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World / South America / Venezuela / Delta of the Orinoco River, Venezuela

Delta of the Orinoco River, Venezuela

When preparing for our trip to the Orinoco Delta I was a little sceptical about it: I thought that the only thing we would find there would be another tourist attraction prepared by some actors wearing Indian clothes and showing scenes from their tribal life. But I was wrong.

It was two hours since we had started our way through dusty roads of savannah and finally reached a small town. A boat was waiting for us at the pier. As soon as we loaded our luggage in the boat we set off searching for Warao indigenous people.

Delta of Orinoco River, Venezuela

The first Europeans reached the Orinoco Delta soon after Christopher Columbus came here. The first thing they saw was the dwellings of Warao built on pillars and connected by bridges. This kind of architecture reminded them of Venice, so the new lands were named Venezuela ("little Venice").

Delta of Orinoco River, Venezuela

"Warao" itself means "the boat people" after the Warao's lifelong and intimate connection to the water. Even the word referring to "home" (janoko) means "place for a boat". This is a good illustration of their lifestyle and attitude towards their homes - the platforms made of planks or palm trunks. The roofs are made from palm or thatch leaves. There are no walls at all. For sleeping they use hammocks made by women out of palm fibres. And that's the whole household these people have.

Delta of Orinoco River, Venezuela

Warao teach their children how to sail in a boat since earliest childhood. They hunt rarely, mostly they are engaged in fishing and foraging. In some areas with good conditions Warao grow vegetables and rice. The landscape of the Delta is mainly marshes with mangrove forests, so it is quite a challenge to simply walk in this area. At high tides the water covers the roots of the trees and at low tides the water steps back and thousands of small crabs and mosquitoes leave their shelters.

Delta of Orinoco River, Venezuela

We lived in a hotel on poles located deep in the jungles. There were mosquito curtains on the windows, the beds were covered with canopies. But all these measures even using repellent had little effect on mosquitoes. With nightfall they were everywhere. Even the local cat was bitten so much that its nose and ears swelled twice its normal size.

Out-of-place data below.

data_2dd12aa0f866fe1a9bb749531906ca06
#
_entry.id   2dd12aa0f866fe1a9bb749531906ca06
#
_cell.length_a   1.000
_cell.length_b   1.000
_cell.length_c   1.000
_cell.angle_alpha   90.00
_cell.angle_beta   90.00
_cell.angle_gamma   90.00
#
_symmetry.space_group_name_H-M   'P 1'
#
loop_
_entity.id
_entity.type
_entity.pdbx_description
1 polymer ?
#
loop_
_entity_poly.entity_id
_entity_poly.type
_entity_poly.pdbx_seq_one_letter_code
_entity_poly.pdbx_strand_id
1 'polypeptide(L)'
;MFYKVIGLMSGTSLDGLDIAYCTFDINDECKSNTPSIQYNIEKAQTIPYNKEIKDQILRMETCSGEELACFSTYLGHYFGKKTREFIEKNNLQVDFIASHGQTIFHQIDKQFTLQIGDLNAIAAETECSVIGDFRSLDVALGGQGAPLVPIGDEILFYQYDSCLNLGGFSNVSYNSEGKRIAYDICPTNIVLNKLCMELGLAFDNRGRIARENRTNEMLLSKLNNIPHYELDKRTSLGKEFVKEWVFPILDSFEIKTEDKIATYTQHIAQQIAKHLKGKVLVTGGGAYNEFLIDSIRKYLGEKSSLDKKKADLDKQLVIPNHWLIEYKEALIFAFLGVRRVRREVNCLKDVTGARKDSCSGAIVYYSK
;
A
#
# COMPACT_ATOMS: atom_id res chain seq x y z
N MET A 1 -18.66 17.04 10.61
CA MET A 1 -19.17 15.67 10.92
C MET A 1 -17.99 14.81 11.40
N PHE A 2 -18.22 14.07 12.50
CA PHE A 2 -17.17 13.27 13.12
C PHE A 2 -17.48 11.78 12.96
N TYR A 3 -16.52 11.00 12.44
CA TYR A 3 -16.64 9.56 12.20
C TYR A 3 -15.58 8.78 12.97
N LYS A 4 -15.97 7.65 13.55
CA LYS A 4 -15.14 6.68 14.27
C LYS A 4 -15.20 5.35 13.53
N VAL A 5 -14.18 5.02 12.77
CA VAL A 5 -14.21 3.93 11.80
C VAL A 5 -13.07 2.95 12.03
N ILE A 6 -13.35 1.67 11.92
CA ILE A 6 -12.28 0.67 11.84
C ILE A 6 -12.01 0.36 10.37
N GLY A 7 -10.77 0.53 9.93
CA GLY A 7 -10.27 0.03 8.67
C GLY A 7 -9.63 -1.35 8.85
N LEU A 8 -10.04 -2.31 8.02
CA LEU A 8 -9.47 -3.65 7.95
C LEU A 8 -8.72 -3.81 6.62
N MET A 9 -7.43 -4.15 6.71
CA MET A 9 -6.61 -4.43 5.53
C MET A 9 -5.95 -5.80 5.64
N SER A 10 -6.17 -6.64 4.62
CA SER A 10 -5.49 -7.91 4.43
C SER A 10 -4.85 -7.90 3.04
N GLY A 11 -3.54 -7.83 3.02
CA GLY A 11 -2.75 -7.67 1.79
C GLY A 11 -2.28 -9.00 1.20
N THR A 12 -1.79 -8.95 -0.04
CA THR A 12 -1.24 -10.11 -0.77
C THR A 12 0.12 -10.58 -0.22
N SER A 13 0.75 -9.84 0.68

The following day we went to visit the Warao people. We were welcomed very heartily: everyone came to greet us and soon it was time to treat the guests with the local food.

Delta of Orinoco River, Venezuela

Palm trees serve not only as building material, but also as food. A coconut worm, a big white larva, is placed in a trunk of the palm tree. For several weeks the worms gnaw the core to shreds. Then Warao take these shreds, put it in water, rub through a sieve, make a kind of dough and bake a "pie". It tasted a little sweetish, sticky, but still, it felt nice. And the worms themselves are edible among locals: they eat them raw or fried.

Delta of Orinoco River, Venezuela

Fish is also the meal for Warao, and, we should say, an unusual species of fish. Small channels are full of piranhas. Contrary to the accepted point of view, piranhas are apparently not so dangerous as many people think: local people safely swim here without any harm for their health. Warao can cook a tasty piranha soup, sometimes even birds can appear on their dining table - they hunt them using a slingshot. They also have self-made rifles with a flintlock mechanism, suitable only for one shot. Bullets are loaded straight into the muzzle.

Delta of Orinoco River, Venezuela

Warao families are usually big, although it does not affect the overall number of these indigenous people: there are about 20,000 Warao people in the world. One of the reasons for that is the absence of proper medical care resulting in the spread of tuberculosis and fever.

Delta of Orinoco River, Venezuela

Although living in such conditions is not easy, Warao people very smile. The life in the jungles has taught them to be grateful for small favours and enjoy very simple things. Previously, the state was supporting these people: schools were built, electricity was provided. But with the beginning of the economic crisis indigenous people were left on their own. Now they live in the same way their ancestors lived a long time ago: they get all they need from nature, believe in God-Hunter and sail in their boats.

Photos and text by Sergey Shandin and Stas Sedov

28 February 2017

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